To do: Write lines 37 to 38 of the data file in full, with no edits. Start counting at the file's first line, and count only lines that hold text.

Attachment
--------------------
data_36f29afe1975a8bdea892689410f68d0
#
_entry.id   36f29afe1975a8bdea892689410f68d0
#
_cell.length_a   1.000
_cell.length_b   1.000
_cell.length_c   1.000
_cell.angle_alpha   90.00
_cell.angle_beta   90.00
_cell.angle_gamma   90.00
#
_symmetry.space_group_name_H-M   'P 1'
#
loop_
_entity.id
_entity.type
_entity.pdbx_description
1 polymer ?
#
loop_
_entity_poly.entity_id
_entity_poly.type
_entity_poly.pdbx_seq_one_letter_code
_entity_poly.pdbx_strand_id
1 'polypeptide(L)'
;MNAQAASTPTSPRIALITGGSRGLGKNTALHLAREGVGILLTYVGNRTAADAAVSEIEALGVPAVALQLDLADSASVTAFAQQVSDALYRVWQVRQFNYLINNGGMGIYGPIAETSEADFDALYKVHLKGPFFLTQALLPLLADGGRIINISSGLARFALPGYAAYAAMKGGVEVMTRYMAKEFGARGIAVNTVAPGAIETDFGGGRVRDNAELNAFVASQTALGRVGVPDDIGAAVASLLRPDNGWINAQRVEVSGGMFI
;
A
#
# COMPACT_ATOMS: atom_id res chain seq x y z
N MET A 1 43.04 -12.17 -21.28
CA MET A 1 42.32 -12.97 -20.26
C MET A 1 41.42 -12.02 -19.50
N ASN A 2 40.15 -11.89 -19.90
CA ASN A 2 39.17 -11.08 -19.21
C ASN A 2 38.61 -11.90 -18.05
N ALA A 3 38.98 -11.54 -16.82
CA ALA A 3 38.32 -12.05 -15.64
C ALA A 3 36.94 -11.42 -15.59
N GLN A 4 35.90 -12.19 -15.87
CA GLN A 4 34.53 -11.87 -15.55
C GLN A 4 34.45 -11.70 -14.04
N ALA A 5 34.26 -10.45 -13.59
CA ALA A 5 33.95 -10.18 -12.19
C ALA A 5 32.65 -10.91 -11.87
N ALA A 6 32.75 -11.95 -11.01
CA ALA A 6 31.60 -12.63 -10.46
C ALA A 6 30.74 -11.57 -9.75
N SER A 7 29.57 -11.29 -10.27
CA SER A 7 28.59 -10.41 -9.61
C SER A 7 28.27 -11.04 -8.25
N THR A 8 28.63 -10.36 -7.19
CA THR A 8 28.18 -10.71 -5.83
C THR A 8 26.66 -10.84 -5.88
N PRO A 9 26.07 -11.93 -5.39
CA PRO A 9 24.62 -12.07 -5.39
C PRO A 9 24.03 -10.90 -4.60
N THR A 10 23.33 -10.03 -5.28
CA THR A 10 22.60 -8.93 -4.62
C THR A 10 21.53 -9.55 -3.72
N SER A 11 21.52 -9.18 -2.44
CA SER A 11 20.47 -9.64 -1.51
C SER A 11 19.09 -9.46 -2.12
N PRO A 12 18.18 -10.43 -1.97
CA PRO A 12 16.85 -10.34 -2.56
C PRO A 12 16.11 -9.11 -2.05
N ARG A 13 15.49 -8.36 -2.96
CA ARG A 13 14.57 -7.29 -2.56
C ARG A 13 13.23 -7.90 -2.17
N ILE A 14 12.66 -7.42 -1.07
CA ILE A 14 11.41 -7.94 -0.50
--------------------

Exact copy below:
N ALA A 3 38.98 -11.54 -16.82
CA ALA A 3 38.32 -12.05 -15.64